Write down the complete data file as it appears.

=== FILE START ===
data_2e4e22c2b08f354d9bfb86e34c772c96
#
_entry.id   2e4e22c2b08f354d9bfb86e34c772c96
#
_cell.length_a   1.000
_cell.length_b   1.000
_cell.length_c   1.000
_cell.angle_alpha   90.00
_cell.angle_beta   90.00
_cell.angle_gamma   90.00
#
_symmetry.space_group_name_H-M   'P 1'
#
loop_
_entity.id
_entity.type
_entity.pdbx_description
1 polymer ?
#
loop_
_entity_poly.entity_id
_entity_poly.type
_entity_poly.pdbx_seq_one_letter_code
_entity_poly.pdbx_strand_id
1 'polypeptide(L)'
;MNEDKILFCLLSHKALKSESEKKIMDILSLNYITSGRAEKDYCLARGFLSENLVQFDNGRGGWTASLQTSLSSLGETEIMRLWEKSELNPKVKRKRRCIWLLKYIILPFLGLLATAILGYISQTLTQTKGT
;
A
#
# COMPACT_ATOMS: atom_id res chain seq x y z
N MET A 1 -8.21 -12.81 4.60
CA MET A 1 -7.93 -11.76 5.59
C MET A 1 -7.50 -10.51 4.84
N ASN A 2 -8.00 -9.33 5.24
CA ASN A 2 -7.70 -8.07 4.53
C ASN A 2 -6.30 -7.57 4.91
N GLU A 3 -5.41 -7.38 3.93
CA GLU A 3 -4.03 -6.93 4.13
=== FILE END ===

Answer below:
data_2e4e22c2b08f354d9bfb86e34c772c96
#
_entry.id   2e4e22c2b08f354d9bfb86e34c772c96
#
_cell.length_a   1.000
_cell.length_b   1.000
_cell.length_c   1.000
_cell.angle_alpha   90.00
_cell.angle_beta   90.00
_cell.angle_gamma   90.00
#
_symmetry.space_group_name_H-M   'P 1'
#
loop_
_entity.id
_entity.type
_entity.pdbx_description
1 polymer ?
#
loop_
_entity_poly.entity_id
_entity_poly.type
_entity_poly.pdbx_seq_one_letter_code
_entity_poly.pdbx_strand_id
1 'polypeptide(L)'
;MNEDKILFCLLSHKALKSESEKKIMDILSLNYITSGRAEKDYCLARGFLSENLVQFDNGRGGWTASLQTSLSSLGETEIMRLWEKSELNPKVKRKRRCIWLLKYIILPFLGLLATAILGYISQTLTQTKGT
;
A
#
# COMPACT_ATOMS: atom_id res chain seq x y z
N MET A 1 -8.21 -12.81 4.60
CA MET A 1 -7.93 -11.76 5.59
C MET A 1 -7.50 -10.51 4.84
N ASN A 2 -8.00 -9.33 5.24
CA ASN A 2 -7.70 -8.07 4.53
C ASN A 2 -6.30 -7.57 4.91
N GLU A 3 -5.41 -7.38 3.93
CA GLU A 3 -4.03 -6.93 4.13